In short, Tajomaru has plenty to gain from feigning innocence and little to akutagaaw from faking guilt. His self-incrimination entices us to trust that his confession is genuine. In addition, Tajomaru also uses self-sacrifice to make his case even more convincing. Through the entirety of his confession he boldly champions himself as a thief, rapist, and killer, making no attempt to make himself appear in a more positive light.


I always knew groe head would end up hanging in the tree outside the prison some day, so let me have the ultimate punishment. As humans, we assume that people value i. We assume that his confession is sincere because he is willing to die for these words. But the significant contradictions found in the final two testimonies have the effect of leaving the reader puzzled.

Akutagawa grovs to be implying that no degree of self-incrimination and self-sacrifice for a cause will ever be an absolute indication of the truth of the cause; rather, these factors are only barometers measuring the degree of commitment of the individual. Like her mother in the previous testimony, Masago relies heavily on emotion and tears in order to plead her case. And similar to Tajomaru, her confession is very self-incriminating, as she claims that she killed her husband—not Tajomaru.

Through her self-depreciationMasago attempts to arouse both pity and compassion from the reader as a means of proving her sincerity:. And then—and then what happened to me? I no longer have the strength to tell it. That I failed to kill myself is obvious ….

I am still here, by no means proud of my inability to die. Perhaps even Kanzeon, bodhisattva of compassion, has turned away from me for being so weak.

But now—now that I have killed my husband, now that I have been violated by a bandit—what am I to do? Tell me, what am I to … Sudden violent sobbing.

As humans, when our emotions of pity and compassion are stirred for the affliction of another, it is usually if not always the result of a subliminal belief that gdove affliction is both valid and real.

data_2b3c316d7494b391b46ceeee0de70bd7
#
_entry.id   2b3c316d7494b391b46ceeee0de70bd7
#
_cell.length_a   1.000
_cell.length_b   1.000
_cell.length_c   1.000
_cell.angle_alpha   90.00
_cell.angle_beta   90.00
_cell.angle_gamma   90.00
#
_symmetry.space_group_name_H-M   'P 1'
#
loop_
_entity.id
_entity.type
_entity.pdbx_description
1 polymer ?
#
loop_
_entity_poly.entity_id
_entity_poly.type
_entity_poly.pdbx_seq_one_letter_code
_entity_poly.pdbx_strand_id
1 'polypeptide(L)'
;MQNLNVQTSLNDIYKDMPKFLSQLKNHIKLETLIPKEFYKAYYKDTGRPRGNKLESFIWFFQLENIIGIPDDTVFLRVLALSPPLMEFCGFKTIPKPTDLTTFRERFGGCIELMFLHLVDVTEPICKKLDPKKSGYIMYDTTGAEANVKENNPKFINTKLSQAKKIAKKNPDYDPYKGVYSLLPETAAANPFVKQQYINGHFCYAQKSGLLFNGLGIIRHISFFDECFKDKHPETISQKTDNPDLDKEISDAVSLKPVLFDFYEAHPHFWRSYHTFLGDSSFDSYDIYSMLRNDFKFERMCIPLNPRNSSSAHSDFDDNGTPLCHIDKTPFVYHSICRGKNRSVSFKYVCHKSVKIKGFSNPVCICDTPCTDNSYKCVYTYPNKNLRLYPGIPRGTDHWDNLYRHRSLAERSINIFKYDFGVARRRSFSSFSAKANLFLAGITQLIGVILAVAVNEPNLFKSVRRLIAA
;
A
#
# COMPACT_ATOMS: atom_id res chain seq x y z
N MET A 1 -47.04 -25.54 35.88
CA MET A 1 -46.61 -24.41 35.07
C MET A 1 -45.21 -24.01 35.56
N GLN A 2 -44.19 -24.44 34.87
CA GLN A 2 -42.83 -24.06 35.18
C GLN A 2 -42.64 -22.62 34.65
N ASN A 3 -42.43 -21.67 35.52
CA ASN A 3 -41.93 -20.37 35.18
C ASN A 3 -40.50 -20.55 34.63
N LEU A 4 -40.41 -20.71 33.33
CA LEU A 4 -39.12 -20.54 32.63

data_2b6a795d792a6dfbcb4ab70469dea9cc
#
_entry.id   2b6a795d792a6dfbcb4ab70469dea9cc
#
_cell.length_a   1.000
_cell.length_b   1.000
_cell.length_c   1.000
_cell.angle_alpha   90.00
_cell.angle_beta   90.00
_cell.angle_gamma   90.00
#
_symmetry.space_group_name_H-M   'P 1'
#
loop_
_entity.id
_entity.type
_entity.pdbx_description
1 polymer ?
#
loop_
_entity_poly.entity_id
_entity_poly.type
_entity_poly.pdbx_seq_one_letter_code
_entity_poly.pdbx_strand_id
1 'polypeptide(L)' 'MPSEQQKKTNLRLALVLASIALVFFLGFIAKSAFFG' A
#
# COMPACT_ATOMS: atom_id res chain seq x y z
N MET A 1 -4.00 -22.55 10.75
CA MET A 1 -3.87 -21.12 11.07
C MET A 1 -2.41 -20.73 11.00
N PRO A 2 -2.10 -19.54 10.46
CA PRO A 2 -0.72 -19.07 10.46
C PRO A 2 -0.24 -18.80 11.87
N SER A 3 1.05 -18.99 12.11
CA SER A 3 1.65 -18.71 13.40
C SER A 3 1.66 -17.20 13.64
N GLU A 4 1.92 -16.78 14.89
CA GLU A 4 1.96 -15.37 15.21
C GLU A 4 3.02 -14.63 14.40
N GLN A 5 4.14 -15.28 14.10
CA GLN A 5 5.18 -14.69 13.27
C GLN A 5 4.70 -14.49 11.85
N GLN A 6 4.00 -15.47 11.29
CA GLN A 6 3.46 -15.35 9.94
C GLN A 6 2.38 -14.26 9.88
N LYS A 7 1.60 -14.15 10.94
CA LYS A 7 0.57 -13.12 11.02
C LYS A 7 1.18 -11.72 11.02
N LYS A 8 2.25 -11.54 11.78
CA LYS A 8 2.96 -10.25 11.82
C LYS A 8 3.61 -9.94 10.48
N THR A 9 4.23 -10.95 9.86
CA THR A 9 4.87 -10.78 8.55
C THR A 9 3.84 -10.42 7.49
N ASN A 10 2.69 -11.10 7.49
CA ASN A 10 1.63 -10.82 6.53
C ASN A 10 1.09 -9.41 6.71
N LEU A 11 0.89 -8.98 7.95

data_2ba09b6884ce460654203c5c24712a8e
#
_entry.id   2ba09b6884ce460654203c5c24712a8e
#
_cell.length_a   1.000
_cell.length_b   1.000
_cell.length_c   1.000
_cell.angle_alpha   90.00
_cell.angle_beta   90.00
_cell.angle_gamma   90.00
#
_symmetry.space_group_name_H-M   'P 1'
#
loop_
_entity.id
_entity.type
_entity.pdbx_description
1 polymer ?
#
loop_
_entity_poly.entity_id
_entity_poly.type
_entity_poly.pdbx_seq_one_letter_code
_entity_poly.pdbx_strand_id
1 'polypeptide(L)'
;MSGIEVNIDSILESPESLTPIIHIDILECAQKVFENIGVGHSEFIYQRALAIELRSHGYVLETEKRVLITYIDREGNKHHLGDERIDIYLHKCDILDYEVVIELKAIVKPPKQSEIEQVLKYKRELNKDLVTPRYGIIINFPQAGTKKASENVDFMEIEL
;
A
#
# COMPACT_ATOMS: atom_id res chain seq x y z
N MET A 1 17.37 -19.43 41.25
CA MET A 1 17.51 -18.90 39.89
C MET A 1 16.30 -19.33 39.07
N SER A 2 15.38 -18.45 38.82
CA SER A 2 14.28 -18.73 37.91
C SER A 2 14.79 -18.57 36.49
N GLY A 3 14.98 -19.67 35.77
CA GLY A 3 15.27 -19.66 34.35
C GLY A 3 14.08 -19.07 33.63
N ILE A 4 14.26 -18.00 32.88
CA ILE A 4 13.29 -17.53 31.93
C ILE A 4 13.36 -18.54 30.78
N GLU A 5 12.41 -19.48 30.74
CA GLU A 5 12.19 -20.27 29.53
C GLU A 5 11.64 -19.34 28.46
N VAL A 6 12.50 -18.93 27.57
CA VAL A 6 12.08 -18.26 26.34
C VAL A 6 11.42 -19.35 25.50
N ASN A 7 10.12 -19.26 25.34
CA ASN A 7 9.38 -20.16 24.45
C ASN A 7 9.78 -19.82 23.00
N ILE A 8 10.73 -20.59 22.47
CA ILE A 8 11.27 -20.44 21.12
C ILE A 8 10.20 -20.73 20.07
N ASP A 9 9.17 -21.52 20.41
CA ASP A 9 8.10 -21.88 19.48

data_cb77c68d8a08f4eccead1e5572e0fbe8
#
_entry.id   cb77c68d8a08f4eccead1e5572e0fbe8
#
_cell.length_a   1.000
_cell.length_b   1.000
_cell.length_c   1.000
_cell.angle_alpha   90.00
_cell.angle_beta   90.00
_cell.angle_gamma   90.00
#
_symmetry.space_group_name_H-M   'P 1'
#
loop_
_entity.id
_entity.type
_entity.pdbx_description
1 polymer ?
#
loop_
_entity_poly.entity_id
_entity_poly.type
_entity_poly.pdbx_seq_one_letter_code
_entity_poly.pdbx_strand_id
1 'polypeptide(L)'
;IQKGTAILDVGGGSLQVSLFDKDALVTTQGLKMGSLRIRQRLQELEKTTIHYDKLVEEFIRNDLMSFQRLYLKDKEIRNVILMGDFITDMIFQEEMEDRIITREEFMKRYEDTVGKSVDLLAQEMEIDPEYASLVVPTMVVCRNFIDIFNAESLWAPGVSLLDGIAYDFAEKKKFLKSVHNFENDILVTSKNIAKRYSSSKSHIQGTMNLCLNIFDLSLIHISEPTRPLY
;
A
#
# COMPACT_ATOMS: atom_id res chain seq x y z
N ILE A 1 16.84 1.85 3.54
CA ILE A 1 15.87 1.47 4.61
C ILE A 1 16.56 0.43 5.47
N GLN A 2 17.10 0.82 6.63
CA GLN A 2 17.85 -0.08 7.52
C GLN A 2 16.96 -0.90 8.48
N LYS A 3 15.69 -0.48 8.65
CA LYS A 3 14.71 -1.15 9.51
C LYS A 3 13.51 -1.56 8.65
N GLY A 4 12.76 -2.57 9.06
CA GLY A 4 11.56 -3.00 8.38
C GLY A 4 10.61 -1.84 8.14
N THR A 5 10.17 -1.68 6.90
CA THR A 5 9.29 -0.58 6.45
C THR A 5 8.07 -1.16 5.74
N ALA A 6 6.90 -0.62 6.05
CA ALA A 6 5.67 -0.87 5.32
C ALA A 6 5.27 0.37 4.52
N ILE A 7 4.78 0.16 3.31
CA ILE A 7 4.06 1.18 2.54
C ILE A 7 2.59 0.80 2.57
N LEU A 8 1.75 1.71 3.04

The final testimony is, at face value, the one account that should be the most reliable of them all: The man himself surely had his own perceptions about what he experienced, but to express those perceptions through the mind and mouth of a medium complicates the picture. Akutagawa brings up an interesting question here: Takehiro clearly paints himself as a victim in his testimony, but he is not blatantly one-sided.

I had never seen her look so beautiful as she did in that moment. And what do you think this beautiful wife of mine said to the bandit, in my presence—in the presence of her husband bound hand and foot? Iin spirit may be wandering now between one life and the next, but every time I recall akutsgawa answer, I burn with indignation. Certainly, like Masago before him, Takehiro attempts to arouse the pity and compassion of the reader with his words.

In a Grove

But the substance is different. Whereas Masago tried to entice these emotions by being self-depreciating, Takehiro tries to draw out these emotions by being fair in his portrayal of the scene. When describing the wife who betrayed him and wanted him dead, he takes the time to mention how beautiful she looked. We assume that someone who is fair—someone who attempts to share both sides of a story—is trustworthy because they make no attempt to color the truth.

But even given our best efforts to be objective by being balanced, can we ever reach complete objectivity? To say that the reader, after having read the story in its entirety, is utterly clueless as to the truth of what has happened would be a gross overstatement of the theme.